IFFR KINO #47: The Watermelon Woman (1995)

IFFR KINO #47: The Watermelon Woman (1995)

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For this second instalment of our eighth season of IFFR KINO, the IFFR Young Selectors invite you to embark on a cinematic journey that transcends the boundaries of identity and delves into the profound realms of history and memory. Join us as we dive into the compelling film The Watermelon Woman (1995), a poignant exploration of black and queer identities and their evolving narratives within the film industry. The film will be preceded by a screening of the short film dey Dream, by Mo Futures, KANEA INDIGO & jai (bumi) reeberg. The makers of dey Dream will be present for a discussion following the films.
The Watermelon Woman (1995) was Cheryl Dunye’s debut feature film, a first by an out Black lesbian filmmaker and exemplary of a new cinematic movement and aesthetic that originated in the 90s, known as New Queer Cinema. Directing, writing, editing and starring in the film, Dunye’s characteristic blending of fiction and documentary – which she herself has dubbed ‘Dunyementaries’ – is apparent, as The Watermelon Woman effortlessly moves between a romantic comedy and an investigation into the representation of Black queer women on-screen, sometimes both simultaneously.


Cheryl Dunye
Cheryl Dunye, Guinevere Turner, Valarie Walker
Drama, Comedy, Romance
85 minutes


Cheryl, a young Black lesbian working at a video store in Philadelphia, is an aspiring filmmaker. She’s obsessed with old Hollywood films and in particular with a Black actress credited only as the ‘Watermelon Woman’. She decides to make a documentary about the woman who was known for playing the stereotypical ‘mammy’ roles back in the 1930s. In her research Cheryl discovers the real person behind the Watermelon Woman, Faith Richards, who has more in common with her than she could have anticipated.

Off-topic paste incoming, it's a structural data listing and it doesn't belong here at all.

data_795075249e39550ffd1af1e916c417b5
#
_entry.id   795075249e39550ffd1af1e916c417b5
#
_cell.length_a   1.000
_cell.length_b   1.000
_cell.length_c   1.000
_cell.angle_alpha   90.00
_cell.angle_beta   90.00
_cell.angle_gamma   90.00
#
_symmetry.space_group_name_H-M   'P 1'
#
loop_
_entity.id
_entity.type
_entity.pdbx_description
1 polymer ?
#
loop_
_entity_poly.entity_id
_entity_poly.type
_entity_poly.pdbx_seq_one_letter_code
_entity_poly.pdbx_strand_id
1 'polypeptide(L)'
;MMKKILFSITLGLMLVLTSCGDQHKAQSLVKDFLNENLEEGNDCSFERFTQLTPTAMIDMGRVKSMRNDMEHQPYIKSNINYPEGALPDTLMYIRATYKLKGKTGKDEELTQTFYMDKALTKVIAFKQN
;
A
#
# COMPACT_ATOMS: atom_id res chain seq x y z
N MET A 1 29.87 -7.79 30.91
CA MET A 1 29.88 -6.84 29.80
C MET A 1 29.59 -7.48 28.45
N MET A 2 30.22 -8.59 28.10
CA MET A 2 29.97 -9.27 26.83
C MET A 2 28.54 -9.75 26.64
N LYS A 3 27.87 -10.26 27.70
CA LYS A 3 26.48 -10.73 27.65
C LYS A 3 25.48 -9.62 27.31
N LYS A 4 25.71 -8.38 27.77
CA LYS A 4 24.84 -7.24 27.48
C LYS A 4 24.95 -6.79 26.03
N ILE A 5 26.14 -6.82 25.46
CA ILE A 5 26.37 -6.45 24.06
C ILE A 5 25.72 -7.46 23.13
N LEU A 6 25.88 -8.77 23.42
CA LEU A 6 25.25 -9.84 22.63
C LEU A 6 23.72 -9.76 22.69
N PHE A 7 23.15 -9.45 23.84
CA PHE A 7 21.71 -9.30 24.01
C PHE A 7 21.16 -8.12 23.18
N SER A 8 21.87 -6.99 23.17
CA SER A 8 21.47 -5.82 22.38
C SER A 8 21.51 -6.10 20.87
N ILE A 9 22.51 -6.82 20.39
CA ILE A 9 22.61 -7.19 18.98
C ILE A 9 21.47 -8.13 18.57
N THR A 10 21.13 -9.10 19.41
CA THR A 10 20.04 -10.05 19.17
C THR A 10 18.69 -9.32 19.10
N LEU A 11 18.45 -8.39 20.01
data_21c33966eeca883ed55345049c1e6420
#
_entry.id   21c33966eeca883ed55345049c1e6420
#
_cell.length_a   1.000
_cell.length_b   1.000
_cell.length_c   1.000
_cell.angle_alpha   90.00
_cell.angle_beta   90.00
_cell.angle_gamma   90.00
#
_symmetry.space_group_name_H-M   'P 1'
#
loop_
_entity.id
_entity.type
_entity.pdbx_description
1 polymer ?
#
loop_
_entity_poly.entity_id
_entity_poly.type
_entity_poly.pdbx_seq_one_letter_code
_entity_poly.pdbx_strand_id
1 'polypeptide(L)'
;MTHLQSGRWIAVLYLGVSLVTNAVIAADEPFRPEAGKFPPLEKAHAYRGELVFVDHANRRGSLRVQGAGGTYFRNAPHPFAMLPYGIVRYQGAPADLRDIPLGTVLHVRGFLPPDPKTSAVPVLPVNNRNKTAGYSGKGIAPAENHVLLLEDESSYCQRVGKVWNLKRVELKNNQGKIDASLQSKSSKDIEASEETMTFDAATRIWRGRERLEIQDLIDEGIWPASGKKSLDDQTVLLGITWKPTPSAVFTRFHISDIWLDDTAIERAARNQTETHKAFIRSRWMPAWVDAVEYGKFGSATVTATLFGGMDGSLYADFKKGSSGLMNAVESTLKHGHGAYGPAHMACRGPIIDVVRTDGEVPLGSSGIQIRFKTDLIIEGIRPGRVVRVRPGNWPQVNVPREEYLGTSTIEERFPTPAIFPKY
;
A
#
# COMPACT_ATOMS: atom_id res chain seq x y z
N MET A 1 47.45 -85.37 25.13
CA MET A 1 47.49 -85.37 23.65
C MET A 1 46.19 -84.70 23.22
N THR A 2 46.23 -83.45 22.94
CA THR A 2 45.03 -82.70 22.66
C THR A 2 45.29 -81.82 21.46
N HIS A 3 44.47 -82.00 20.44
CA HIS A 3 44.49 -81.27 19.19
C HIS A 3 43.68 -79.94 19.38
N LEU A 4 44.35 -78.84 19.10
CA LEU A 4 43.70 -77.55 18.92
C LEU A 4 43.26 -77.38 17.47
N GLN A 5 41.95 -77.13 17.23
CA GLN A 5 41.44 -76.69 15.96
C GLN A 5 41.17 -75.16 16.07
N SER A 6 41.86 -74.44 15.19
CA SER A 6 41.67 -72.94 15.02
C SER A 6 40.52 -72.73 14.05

At the end of the film we discover Faith Richards never really existed, the ‘archival’ footage in the film was expertly created by photographer Zoe Leonard. Although partially instigated by the film’s limited budget which didn’t allow for real archival footage, the fake footage is also exemplary of lacking archival material of Black actresses in old Hollywood. Faith Richards thus becomes a stand-in, inspired by the likes of Hattie McDaniel and Butterfly McQueen, for all those Black actresses that have been forgotten by history – giving voice to a story that cannot be told otherwise. – Anne Wabeke


© Baris Azman